Exactly. How do you learn to love what you do if you haven’t went through the struggle? So for me personally, I mean, I haven’t been a winner my whole life. I know what it’s like to be at a big stage and come in second or third or whatever the case may be. And that’s when you really learn that if I had pushed myself those extra two kilos to win, what could have happened? Was I physically prepared to do it? Was I mentally prepared to do it? And at the end of the day, you look back on it and it happened. You can’t change now. You can’t go back in time and redo it and I wouldn’t want it to because I’ve made a lot of mistakes from which I’ve learned. I’ve made mistakes from which I haven’t learned, and I keep repeating and I know that I’m doing it. I just need to consciously tell myself and remind myself, listen, this is what’s happened in the past and this is what you need to change. So actively work on it. I don’t think that there’s a need to, to go to an extent where it’s a do or die situation. Like a lot of athletes on the world stage do is they go for some ridiculous numbers to just try and win. And you know, some of them are at the end of their careers, but there’s nothing better than going out of the sport happy, and knowing that you did everything that you could. You don’t want to go to the sport with an injury, you don’t want to go out of the sport with a major setback. So I don’t understand it, why people go out there and they do these ridiculous things, but it happens and you just have to be smart. You have to be a smart athlete.

Lisa: (34:59)

Nick Varbanov: (35:00)
That’s what it really boils down to.

Lisa: (35:02)
Yeah, I agree. So tell us what’s next for you. What’s like, what’s your big goal? What do you, what do you eventually want to accomplish in the sport?

Nick Varbanov: (35:13)
So ever since may when senior Nationals was here, I have been very involved in coaching, I have been shadowing my dad. I’ve been going to different gyms and I even am leading my own weightlifting team right now at Apex Training Center. It’s by Yorkdale Mall here in Toronto, I have seven people I’m coaching right now; they are all beginners. They’re all still learning and I’m very, very happy with where I am right now. I have a lot of people asking me, and maybe this is a perfect time to address it, if I’m done competing and if I’m retired as an athlete? No, I’m not because there is a lot of things I need to do. There’s a lot of milestones I have yet to reach.

Lisa: (36:04)

Nick Varbanov: (36:05)
There’s a lot of, there’s a lot of curves that I still want to go through and experience. It’s just a time for me to do a little bit of self reflection, to see what mistakes I have made in the past and what I can do to become the best I can be in what I do. So I’m taking a little bit of time for myself and to also see the other side of weightlifting because I never really know how my dad feels when he’s at a comp. I know how I feel when I’m going for a National record, but what’s going through his head? It’s always been a question that I’ve asked myself after competitions and I’ve asked him to, and he’s never given me a clear cut answer. So I think, if I do this firsthand, then there’s no better way to gain experience than to do it. So I’m a lot more involved in coaching right now and this season is going to be free of competing for me just to focus on that aspect of the sport and get a little bit more experience in that area. But next season I will be back. And there’s some good things to come because I have a lot planned for myself and my dad has a lot planned for me this coming season and we’re working on launching some new programs!! And testing them out on me. I’ve been the Guinea pig for nine years.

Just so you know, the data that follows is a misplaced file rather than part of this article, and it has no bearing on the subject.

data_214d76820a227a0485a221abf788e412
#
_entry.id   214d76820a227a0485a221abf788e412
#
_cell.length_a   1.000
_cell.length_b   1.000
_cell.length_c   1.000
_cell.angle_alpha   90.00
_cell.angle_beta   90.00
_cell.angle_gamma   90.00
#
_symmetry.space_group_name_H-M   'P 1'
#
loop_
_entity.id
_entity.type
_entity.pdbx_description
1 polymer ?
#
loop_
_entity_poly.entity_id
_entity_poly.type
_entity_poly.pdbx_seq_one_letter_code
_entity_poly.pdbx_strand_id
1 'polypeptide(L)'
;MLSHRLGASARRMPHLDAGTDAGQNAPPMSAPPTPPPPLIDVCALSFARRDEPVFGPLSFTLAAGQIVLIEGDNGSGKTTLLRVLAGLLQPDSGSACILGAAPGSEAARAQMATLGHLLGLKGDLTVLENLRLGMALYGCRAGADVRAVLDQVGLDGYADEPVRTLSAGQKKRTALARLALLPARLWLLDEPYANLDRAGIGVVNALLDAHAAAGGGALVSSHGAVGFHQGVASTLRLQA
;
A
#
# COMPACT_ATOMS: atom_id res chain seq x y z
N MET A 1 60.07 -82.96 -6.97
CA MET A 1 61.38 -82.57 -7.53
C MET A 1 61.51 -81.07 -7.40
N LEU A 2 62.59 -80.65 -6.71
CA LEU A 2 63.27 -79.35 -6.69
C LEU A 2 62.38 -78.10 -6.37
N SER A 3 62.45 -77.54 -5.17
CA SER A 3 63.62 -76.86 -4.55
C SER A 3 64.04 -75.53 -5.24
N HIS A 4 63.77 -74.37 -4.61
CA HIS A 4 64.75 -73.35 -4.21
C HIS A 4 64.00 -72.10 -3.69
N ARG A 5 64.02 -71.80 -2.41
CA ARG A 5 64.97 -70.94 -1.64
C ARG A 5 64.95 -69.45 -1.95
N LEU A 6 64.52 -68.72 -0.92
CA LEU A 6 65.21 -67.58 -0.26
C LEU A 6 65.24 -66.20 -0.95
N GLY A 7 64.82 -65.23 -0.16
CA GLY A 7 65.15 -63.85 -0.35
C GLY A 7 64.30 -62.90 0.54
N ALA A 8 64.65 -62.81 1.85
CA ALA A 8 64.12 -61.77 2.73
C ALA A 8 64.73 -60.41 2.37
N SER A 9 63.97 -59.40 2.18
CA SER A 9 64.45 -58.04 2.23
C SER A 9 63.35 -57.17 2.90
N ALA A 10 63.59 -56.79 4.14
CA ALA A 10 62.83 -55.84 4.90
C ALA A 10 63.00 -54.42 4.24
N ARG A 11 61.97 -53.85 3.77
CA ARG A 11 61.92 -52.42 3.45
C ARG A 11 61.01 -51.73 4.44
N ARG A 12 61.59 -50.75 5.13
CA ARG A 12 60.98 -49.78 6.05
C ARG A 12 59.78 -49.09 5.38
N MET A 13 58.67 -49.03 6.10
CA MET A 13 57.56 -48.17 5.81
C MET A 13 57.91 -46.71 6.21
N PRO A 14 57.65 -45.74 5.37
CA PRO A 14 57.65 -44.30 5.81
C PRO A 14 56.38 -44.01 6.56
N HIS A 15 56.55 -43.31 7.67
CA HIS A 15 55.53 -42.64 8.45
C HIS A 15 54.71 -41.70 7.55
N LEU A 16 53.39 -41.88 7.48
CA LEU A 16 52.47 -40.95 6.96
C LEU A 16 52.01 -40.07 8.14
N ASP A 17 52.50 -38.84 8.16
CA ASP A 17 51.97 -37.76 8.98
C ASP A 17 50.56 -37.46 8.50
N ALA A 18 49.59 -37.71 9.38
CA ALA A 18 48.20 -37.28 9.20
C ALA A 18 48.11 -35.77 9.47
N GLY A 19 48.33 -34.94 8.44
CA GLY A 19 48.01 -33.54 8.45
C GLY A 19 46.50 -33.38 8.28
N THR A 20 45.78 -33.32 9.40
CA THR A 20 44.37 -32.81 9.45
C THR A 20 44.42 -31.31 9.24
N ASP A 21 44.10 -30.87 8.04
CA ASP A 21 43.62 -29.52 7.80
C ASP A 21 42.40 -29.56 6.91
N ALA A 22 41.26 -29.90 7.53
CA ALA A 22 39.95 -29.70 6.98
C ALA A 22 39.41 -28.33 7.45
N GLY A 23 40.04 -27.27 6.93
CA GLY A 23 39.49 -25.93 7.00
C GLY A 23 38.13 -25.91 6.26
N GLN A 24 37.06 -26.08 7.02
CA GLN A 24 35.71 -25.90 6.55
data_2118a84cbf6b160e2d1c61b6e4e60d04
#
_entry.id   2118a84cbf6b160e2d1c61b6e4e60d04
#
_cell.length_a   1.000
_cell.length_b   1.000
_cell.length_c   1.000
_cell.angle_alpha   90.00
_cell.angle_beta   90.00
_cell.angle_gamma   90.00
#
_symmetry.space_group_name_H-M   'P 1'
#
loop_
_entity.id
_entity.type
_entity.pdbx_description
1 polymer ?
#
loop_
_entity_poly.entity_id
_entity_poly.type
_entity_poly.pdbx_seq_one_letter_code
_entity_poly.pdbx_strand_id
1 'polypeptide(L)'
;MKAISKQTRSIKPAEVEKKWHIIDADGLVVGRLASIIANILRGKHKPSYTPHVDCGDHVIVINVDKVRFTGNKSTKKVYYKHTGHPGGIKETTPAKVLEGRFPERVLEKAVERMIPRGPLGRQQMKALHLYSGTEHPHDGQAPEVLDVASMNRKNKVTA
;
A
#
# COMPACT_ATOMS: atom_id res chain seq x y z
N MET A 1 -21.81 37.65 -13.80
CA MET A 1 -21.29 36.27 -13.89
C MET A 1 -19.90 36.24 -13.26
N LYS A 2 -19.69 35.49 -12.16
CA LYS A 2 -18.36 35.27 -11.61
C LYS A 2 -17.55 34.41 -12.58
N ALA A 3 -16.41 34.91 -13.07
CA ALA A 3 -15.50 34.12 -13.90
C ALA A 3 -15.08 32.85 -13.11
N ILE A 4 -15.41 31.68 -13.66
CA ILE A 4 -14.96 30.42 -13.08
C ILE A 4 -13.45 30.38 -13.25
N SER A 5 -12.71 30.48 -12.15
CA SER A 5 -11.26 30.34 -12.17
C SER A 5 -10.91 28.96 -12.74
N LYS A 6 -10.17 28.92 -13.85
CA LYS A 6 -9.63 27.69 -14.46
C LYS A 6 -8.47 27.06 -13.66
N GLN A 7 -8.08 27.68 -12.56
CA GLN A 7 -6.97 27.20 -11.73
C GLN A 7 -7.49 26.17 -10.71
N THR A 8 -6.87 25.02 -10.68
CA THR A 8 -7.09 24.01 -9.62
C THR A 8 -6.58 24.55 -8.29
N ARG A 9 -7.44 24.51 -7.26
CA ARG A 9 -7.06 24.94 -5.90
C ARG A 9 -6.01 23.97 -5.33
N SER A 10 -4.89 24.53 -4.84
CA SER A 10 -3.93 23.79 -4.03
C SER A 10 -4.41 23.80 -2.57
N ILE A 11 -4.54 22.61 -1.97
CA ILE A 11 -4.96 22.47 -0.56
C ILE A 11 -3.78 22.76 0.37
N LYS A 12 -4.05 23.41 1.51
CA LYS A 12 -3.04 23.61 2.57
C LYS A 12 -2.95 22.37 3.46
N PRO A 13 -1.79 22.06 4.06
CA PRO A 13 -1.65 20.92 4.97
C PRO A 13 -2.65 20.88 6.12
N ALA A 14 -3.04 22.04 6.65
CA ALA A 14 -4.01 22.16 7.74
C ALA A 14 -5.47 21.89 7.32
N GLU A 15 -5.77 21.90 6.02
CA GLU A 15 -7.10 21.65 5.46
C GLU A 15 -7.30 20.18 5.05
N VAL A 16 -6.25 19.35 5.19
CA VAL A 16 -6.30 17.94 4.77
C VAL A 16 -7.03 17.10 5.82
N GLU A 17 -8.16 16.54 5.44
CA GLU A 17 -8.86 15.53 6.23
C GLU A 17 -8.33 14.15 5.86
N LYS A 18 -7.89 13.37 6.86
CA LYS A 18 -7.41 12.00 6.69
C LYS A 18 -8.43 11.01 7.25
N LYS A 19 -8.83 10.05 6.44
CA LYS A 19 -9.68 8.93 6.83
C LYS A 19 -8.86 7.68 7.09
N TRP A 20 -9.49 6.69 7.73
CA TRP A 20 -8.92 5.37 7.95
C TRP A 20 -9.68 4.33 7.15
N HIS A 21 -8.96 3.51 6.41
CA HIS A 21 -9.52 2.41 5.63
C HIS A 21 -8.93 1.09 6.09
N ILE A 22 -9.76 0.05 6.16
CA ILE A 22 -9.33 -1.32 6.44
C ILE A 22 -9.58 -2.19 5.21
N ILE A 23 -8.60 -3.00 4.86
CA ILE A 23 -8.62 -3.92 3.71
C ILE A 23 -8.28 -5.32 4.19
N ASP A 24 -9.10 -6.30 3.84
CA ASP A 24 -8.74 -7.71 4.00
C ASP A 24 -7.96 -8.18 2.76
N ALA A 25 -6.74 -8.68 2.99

Lisa: (37:29)
So why stop now?

Nick Varbanov: (37:32)
So exactly why stop now. We’re so deep into it. Might as well just keep going and see what happens. I will be back on the platform. I’m still training. I haven’t stopped, but I am coaching right now and I do want to see that, that side more in depth than I have. So.

Lisa: (37:52)

Nick Varbanov: (37:53)
Well that’s what’s coming up.

Lisa: (37:54)
I feel like when you’re talking and you’re talking about your break, obviously just from the season I think you’re going to be coming back with a vengeance. I feel like that’s what’s coming.

Nick Varbanov: (38:10)
I hold no grudges towards anybody in the sport, but there have been some things that have happened that have hit me and they’ve hurt me, both mentally and physically. And it’s not so much a vengeance towards a specific person or an organization, it’s more so I’m taking the time right now to become better and to become better than what I was, because I’m not competing with anyone. I’m not trying to be better than anyone. I’m trying to be better than myself.

Lisa: (38:52)

Nick Varbanov: (38:52)
And there’s no other way to be the best if you don’t believe that you’re the best and you don’t show yourself that, “Hey, I’m beating myself every single time I step foot on that platform”. And there’s a lot of things I’m sure you’ve probably seen on social media going around with me and my little feud with Quebec and their weightlifting organization. But there are things that, you know, I’ll get it back, I’ll get it back. Some things that have happened in the past that shouldn’t have and I’ll be back and be back on their turf.

Lisa: (39:32)
I feel like every different sport always has a little bit of organizational things that happen. I feel like that’s kind of across the board on a lot of different sports. So I’m assuming that, uh, that we lifting is no different.

Nick Varbanov: (39:53)